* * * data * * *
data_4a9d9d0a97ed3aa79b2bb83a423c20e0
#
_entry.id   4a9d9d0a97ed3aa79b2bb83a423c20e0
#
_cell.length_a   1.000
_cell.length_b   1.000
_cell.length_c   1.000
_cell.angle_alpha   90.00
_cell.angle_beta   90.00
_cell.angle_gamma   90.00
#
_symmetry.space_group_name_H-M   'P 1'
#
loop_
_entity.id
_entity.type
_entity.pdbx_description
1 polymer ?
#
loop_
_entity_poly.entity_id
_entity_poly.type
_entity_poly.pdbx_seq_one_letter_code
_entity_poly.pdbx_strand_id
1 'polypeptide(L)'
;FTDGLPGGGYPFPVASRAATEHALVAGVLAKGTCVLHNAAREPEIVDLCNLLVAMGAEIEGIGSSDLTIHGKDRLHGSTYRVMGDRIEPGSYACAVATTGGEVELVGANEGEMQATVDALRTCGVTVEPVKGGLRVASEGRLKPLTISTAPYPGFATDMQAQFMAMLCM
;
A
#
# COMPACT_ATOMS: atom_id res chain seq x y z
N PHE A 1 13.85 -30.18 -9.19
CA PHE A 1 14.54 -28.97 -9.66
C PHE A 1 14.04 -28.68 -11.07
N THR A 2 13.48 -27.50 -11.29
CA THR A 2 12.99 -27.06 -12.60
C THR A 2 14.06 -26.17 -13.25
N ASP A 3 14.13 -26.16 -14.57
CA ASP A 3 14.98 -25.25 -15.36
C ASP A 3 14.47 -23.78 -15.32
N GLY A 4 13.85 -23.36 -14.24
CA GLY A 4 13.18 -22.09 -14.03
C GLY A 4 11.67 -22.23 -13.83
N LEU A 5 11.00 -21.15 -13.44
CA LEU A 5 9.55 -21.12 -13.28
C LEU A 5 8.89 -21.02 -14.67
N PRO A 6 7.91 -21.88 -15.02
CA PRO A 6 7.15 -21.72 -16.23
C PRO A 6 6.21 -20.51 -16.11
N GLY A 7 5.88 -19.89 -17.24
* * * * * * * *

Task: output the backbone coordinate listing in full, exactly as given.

data_4a9d9d0a97ed3aa79b2bb83a423c20e0
#
_entry.id   4a9d9d0a97ed3aa79b2bb83a423c20e0
#
_cell.length_a   1.000
_cell.length_b   1.000
_cell.length_c   1.000
_cell.angle_alpha   90.00
_cell.angle_beta   90.00
_cell.angle_gamma   90.00
#
_symmetry.space_group_name_H-M   'P 1'
#
loop_
_entity.id
_entity.type
_entity.pdbx_description
1 polymer ?
#
loop_
_entity_poly.entity_id
_entity_poly.type
_entity_poly.pdbx_seq_one_letter_code
_entity_poly.pdbx_strand_id
1 'polypeptide(L)'
;FTDGLPGGGYPFPVASRAATEHALVAGVLAKGTCVLHNAAREPEIVDLCNLLVAMGAEIEGIGSSDLTIHGKDRLHGSTYRVMGDRIEPGSYACAVATTGGEVELVGANEGEMQATVDALRTCGVTVEPVKGGLRVASEGRLKPLTISTAPYPGFATDMQAQFMAMLCM
;
A
#
# COMPACT_ATOMS: atom_id res chain seq x y z
N PHE A 1 13.85 -30.18 -9.19
CA PHE A 1 14.54 -28.97 -9.66
C PHE A 1 14.04 -28.68 -11.07
N THR A 2 13.48 -27.50 -11.29
CA THR A 2 12.99 -27.06 -12.60
C THR A 2 14.06 -26.17 -13.25
N ASP A 3 14.13 -26.16 -14.57
CA ASP A 3 14.98 -25.25 -15.36
C ASP A 3 14.47 -23.78 -15.32
N GLY A 4 13.85 -23.36 -14.24
CA GLY A 4 13.18 -22.09 -14.03
C GLY A 4 11.67 -22.23 -13.83
N LEU A 5 11.00 -21.15 -13.44
CA LEU A 5 9.55 -21.12 -13.28
C LEU A 5 8.89 -21.02 -14.67
N PRO A 6 7.91 -21.88 -15.02
CA PRO A 6 7.15 -21.72 -16.23
C PRO A 6 6.21 -20.51 -16.11
N GLY A 7 5.88 -19.89 -17.24